Though I might conceivably covet his major-label record deal, his apple-cheeked cross-campus fan base and perhaps most of all his well-stocked backstage deli trays, I don't envy 22-year-old Maine native Howie Day's place in the pop-musical landscape. As only the latest in an incredibly long line of sensitive-guy singer-songwriters to snake through music fans' attention spans during the past couple of years, Day's got the difficult task of carving a long-term career out of a shtick that actually yields higher short-term dividends the more it resembles that of Pete Yorn or David Gray or John Mayer. Stop All the World Now, Day's second album, plainly carries that burden: It's waterlogged folk-pop that wants to be serious without being tedious, well-arranged without being overproduced, immediate without being careless, easily memorable without being predictable. Unfortunately, it's all of those things, so you end up with modest highlights like OK-Coldplay single "Perfect Time of Day" along with bland, aimless strumfests like "She Says."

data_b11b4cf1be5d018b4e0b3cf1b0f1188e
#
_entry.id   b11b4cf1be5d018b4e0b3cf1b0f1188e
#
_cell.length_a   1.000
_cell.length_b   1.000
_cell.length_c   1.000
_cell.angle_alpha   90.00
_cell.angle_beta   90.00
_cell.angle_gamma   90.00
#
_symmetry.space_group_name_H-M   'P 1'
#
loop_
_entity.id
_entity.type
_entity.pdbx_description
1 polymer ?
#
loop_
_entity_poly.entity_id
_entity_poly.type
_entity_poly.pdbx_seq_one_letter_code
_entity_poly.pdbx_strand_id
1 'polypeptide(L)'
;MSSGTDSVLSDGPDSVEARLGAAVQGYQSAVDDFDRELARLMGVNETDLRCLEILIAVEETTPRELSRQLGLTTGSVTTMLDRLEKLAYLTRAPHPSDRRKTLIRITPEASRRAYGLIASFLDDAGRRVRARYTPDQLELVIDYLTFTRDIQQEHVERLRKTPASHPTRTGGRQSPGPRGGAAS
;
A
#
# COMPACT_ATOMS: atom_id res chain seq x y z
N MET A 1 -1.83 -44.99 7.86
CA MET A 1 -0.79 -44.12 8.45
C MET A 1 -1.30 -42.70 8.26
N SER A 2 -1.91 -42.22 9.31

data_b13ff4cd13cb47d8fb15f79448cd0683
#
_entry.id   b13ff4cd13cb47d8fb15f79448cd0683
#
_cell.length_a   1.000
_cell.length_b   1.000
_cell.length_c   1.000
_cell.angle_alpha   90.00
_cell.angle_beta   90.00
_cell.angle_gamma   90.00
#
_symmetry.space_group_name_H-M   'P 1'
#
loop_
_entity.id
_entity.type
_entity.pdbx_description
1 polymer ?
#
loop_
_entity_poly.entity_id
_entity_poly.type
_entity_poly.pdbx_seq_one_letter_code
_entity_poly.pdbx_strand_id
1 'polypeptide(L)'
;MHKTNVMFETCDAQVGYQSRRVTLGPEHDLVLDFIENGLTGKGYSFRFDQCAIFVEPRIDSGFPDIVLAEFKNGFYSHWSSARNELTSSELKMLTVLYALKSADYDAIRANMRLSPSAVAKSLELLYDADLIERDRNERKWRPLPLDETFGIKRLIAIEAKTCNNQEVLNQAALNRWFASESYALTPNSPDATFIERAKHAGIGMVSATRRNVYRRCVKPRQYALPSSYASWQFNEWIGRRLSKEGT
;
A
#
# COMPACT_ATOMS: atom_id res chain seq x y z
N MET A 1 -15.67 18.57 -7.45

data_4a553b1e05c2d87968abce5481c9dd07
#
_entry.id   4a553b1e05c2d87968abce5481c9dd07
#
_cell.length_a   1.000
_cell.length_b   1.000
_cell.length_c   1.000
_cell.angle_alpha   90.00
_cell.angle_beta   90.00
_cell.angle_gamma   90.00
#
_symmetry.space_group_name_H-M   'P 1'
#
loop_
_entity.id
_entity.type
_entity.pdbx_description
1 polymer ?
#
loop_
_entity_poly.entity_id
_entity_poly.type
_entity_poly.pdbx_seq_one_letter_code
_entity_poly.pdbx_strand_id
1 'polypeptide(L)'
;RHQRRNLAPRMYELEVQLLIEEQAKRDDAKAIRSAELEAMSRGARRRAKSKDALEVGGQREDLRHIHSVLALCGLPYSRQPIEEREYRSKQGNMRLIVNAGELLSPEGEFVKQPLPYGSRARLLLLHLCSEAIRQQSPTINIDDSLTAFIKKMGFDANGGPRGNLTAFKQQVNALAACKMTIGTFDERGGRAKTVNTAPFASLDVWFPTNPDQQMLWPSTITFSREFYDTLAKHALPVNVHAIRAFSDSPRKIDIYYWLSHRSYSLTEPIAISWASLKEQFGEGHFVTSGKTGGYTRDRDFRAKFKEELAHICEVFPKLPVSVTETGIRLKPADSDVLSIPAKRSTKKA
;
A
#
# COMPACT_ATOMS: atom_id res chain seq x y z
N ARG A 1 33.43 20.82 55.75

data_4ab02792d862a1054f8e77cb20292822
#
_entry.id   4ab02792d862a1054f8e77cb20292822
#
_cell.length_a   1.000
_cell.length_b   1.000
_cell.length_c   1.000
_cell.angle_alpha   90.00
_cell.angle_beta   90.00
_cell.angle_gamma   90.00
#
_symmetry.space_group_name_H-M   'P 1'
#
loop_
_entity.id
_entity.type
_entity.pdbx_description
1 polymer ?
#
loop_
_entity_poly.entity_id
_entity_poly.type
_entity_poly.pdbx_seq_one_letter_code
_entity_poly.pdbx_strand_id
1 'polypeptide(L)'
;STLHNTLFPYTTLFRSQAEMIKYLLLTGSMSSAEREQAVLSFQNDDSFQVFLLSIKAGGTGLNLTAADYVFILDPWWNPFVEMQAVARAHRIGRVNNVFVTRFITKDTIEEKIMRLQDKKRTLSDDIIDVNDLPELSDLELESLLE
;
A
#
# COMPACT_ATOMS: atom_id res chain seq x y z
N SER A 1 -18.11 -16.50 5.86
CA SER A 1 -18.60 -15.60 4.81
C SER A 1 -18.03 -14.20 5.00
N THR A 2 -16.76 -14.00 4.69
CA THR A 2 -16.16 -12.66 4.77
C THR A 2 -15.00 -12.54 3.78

Fellow New Englander Bleu McAuley's deli trays are probably less impressive than Day's, yet there's a shameless arena-pop charm to Redhead, the major-label debut by the band that bears his name, that at least distinguishes it from the pack: zippy Tom Scholz leads, chewy Todd Rundgren harmonies, jubilant sleigh-bell jingles, anti-Hollywood chest-beating that works because could you possibly care any less? In the light of day Redhead probably resembles bad Ben Folds, but context can work wonders.
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